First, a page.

Production was generally weak in 2019, falling from 3% to 4% growth. Due to the epidemic, the United Kingdom began to implement a nationwide lockdown in the first quarter of 2020, and the domestic slowdown did not slow down until May and June of the same year. Electronic device production for the year fell by 19% in both May and June. In April 2021, electronic device production achieved positive growth, with a 13% increase in the same period in June 2021. Economic growth in the UK has been decelerating over the past few months, and in addition to the pandemic, Brexit has also had a certain impact, which became apparent at the end of 2020.


At the beginning of 2020, countries adopted different lockdown policies, which caused the production of electronic devices to drop by 6% in the same period in April and May. In January 2021, production rebounded to a strong 24% increase and has since remained at 18% to 30% growth. In the area of ​​electronics, the EU is the beneficiary of Brexit, thanks to some manufacturing in the UK that has now moved to the EU. In addition, the 27 EU countries as a whole are less affected by the new crown virus than the United Kingdom. According to Worldometer, the UK has 162 cases of the outbreak per 1,000 people, double the 80 cases in Germany, the EU’s largest manufacturer.

The impact of the Covid-19 pandemic is also reflected in unit shipment figures for two key electronic devices – PCs and smartphones. According to IDC, PC shipments fell 8% in the first quarter of 2020 from the same period, which was tied to the pandemic-related production shutdowns. Over the next three quarters, PC shipments grew strongly, from 14% in the second quarter of 2020 to 26% in the fourth quarter of 2020. The first quarter of 2021 saw a 55% increase over the same period. Due to the epidemic, the market demand for PCs has grown strongly. Lockdowns and other restrictions have forced a surge in work-from-home demand, as has demand for online learning. The growth of electronic communications has led many households to purchase or upgrade PCs. But PC growth slowed to 4% in the third quarter of 2020 as demand growth also slowed. In addition, shortages of some electronic components have limited PC production. Recently, IDC expects PC shipments to grow by 13.5% in 2021, with growth slowing to 0.3% in 2021.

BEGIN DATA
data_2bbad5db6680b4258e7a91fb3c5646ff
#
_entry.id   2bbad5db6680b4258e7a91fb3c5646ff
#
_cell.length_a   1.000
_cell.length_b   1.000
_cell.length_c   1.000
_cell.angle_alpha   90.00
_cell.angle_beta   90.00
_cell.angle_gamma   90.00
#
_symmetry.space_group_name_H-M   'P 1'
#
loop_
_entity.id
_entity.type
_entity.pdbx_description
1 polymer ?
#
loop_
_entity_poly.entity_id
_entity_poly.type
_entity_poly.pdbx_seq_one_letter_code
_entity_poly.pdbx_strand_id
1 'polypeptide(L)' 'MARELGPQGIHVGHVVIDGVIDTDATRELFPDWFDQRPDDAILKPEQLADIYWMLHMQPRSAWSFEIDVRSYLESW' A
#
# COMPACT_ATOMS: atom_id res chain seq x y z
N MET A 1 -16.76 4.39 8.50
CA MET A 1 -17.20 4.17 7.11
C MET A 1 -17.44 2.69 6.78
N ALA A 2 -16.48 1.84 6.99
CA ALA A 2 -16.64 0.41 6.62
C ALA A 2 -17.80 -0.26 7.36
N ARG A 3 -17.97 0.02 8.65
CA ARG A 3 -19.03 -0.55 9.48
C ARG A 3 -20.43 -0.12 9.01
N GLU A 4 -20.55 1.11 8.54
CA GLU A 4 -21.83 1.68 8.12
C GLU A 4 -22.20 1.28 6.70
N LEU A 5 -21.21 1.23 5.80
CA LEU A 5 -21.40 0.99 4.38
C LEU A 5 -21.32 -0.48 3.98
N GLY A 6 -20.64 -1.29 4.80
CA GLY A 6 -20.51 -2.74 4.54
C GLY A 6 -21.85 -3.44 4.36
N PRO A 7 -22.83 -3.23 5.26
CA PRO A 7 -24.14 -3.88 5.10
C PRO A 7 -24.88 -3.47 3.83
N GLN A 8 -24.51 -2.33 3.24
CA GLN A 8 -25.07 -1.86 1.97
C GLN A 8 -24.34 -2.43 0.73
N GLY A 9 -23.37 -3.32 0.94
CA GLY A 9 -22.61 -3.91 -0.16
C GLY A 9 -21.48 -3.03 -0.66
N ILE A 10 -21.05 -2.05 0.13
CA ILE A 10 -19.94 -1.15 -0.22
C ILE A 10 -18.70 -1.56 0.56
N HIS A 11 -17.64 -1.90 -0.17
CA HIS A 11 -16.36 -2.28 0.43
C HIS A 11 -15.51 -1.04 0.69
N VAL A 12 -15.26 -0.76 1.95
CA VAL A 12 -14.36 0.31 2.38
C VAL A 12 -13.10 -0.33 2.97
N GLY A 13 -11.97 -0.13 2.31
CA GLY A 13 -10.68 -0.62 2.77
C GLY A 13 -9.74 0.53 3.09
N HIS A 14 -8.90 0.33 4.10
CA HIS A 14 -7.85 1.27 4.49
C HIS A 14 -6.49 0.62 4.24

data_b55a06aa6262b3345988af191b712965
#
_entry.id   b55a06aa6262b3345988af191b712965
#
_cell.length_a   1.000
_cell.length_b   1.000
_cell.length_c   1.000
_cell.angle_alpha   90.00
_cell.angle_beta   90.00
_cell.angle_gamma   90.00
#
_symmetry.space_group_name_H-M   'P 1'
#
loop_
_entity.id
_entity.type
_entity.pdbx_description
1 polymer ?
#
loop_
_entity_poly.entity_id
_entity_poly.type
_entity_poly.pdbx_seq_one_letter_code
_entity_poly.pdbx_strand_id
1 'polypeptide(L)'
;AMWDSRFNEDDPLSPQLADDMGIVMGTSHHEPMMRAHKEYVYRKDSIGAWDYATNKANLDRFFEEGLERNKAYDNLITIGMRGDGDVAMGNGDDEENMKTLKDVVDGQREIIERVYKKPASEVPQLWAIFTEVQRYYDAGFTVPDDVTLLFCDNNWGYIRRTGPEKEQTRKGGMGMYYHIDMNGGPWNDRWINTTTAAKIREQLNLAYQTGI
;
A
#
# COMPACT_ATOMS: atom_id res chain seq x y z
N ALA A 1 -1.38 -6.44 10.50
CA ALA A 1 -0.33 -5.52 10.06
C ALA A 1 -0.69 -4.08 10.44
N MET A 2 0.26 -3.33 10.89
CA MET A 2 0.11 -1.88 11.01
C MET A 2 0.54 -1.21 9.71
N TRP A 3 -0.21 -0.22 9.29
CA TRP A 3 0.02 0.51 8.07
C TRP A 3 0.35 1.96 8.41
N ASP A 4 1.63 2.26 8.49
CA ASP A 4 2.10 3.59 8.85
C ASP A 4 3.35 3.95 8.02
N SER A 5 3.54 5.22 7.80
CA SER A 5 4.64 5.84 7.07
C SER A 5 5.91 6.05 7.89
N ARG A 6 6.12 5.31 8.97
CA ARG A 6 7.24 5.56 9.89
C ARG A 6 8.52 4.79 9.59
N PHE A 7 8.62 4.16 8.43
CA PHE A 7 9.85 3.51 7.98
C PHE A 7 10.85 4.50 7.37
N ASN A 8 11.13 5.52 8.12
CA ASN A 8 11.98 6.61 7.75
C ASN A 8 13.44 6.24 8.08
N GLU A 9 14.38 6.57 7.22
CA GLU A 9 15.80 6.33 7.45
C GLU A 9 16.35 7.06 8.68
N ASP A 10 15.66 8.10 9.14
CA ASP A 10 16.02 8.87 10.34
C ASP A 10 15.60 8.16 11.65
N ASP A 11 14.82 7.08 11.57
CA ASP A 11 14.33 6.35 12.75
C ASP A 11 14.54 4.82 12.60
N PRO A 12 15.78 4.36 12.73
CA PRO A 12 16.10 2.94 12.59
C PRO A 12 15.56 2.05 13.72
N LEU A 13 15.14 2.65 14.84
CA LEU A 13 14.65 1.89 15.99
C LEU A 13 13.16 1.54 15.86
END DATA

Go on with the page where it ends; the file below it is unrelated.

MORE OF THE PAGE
Smartphone shipments were severely affected by the outbreak in the first quarter of 2020, as most production was completed in China, which shut down most of its manufacturing in early 2020. IDC said smartphone shipments fell 12% in the first quarter of 2020 compared to a year ago, and fell 17% in the second quarter of 2020. Shipment growth recovered to 26% in Q2 2021 and 13% in Q2 2021. In the third quarter of 2021, shipments were down 7% from a year ago. IDC attributed the decline to component shortages and other logistical issues. IDC expects smartphone growth to reach 5.3% in 2021 and slow slightly to 3.0% in 2022.

The world, as well as the electronics industry, is still bearing the brunt of the pandemic. The Worldometer shows that the world is currently in the midst of a fifth wave of the virus. While the death rate from the outbreak is declining due to vaccinations, better treatments, and improved control methods, the production of electronics is still subject to numerous production shutdowns, component shortages, and logistical challenges that will likely continue to impact 2022. year. Perhaps, by 2023, electronics production should be back on track. The author has looked at the world with ordinary eyes. After all, the world will not return to normal for a long time.